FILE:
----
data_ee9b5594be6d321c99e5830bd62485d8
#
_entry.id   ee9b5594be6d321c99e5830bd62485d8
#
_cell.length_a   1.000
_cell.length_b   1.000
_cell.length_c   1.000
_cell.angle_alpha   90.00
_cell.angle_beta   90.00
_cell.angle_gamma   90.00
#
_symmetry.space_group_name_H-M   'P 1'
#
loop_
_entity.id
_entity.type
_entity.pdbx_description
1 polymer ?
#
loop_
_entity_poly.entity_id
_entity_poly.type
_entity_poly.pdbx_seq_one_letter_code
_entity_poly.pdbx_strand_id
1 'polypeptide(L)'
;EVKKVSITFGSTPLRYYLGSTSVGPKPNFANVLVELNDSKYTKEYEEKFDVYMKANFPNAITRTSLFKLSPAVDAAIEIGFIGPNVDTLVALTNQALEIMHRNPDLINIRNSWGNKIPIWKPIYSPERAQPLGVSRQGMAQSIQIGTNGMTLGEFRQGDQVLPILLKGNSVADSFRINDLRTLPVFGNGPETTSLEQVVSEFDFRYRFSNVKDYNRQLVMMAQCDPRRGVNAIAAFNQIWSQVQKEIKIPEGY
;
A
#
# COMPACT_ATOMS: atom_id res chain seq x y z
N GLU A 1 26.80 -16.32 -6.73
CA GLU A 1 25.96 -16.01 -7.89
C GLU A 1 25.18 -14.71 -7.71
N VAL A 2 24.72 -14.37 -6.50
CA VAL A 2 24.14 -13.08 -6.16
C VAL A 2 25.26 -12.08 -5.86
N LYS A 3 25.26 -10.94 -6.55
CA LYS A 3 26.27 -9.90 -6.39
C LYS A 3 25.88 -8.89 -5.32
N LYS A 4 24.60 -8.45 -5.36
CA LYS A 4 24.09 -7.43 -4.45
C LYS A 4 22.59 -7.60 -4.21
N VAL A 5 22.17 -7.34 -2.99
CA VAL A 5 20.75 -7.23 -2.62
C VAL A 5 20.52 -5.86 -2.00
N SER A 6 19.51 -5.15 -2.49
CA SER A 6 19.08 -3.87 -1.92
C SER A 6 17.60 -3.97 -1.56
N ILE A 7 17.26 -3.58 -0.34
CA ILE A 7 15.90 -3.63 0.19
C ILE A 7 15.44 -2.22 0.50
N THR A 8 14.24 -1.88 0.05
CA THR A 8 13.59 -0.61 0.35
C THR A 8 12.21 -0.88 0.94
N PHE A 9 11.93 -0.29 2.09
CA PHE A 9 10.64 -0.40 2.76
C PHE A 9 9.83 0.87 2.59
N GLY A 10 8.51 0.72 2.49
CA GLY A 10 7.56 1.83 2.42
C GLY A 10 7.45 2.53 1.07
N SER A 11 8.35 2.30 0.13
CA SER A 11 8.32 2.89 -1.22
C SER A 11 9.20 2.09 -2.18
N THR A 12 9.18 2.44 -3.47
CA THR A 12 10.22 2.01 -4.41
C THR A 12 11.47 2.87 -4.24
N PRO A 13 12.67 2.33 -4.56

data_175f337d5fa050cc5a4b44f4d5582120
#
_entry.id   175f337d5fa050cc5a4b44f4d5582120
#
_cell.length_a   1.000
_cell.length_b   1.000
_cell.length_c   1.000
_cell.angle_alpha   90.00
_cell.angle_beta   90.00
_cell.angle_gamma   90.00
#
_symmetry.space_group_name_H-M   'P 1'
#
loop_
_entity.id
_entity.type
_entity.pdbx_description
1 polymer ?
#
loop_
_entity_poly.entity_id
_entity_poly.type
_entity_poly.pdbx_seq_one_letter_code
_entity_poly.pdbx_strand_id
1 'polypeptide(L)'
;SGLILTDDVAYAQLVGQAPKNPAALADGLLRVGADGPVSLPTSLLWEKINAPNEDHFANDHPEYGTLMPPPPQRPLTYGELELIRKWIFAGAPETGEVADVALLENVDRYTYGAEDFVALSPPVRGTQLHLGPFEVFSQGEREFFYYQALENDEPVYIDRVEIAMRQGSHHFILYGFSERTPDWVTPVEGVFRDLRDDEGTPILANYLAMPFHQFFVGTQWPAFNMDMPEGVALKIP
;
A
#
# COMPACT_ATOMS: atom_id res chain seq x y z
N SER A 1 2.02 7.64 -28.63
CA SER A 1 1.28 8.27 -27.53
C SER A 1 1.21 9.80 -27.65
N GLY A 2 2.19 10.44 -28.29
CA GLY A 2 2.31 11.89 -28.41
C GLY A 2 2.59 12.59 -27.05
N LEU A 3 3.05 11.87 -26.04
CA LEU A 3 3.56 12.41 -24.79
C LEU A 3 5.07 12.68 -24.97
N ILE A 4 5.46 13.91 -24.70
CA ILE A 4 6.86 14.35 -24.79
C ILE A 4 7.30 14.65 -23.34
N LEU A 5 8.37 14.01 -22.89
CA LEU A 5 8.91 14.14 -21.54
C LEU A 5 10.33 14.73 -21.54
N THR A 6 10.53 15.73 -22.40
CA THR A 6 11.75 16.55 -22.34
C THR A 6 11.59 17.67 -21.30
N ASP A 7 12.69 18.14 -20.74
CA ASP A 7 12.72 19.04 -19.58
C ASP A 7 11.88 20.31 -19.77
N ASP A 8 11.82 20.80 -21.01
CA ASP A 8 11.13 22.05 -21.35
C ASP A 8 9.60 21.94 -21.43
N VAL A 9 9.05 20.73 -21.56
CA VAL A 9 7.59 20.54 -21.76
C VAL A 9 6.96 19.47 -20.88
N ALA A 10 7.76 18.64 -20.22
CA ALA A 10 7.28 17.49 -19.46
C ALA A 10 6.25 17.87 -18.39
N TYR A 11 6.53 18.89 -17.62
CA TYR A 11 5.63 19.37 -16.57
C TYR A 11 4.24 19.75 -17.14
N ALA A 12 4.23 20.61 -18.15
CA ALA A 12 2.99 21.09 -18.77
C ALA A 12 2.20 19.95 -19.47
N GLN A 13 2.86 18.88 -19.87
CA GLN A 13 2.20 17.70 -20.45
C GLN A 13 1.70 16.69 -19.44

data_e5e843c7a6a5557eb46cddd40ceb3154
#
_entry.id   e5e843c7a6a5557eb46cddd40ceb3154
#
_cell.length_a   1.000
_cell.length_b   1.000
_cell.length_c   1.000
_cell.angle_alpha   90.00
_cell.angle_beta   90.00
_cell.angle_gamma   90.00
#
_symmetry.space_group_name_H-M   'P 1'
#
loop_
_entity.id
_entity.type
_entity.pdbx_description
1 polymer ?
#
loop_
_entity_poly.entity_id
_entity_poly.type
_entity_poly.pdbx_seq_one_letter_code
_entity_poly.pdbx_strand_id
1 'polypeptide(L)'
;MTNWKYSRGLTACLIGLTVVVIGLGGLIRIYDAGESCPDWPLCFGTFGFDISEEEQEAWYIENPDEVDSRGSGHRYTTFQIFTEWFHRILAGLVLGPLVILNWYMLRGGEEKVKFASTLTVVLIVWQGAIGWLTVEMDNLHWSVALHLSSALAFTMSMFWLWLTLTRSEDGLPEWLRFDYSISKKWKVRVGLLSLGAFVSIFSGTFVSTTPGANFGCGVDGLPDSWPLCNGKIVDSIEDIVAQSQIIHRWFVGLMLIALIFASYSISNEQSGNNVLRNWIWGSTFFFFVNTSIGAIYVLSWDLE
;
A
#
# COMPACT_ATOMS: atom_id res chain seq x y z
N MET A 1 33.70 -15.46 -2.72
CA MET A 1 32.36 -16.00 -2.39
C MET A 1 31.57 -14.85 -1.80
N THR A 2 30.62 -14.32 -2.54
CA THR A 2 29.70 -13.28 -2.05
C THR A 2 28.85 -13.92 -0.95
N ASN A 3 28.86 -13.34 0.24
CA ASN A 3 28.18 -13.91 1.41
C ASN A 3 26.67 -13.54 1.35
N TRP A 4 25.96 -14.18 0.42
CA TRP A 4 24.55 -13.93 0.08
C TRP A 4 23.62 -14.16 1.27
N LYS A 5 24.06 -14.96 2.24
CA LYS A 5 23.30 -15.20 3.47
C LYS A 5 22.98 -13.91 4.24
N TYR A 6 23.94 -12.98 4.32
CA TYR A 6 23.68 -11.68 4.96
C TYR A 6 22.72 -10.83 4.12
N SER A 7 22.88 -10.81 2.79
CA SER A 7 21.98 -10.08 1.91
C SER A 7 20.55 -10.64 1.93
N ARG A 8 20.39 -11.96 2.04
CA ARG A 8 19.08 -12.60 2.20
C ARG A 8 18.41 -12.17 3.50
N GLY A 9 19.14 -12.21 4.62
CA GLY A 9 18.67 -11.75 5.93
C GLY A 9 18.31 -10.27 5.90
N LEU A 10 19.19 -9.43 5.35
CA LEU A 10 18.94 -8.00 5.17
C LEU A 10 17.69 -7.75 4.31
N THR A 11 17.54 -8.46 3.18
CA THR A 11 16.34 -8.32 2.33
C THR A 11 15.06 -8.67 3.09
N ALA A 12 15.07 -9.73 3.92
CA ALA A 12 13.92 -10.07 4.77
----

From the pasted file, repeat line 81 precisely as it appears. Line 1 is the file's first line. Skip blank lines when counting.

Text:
loop_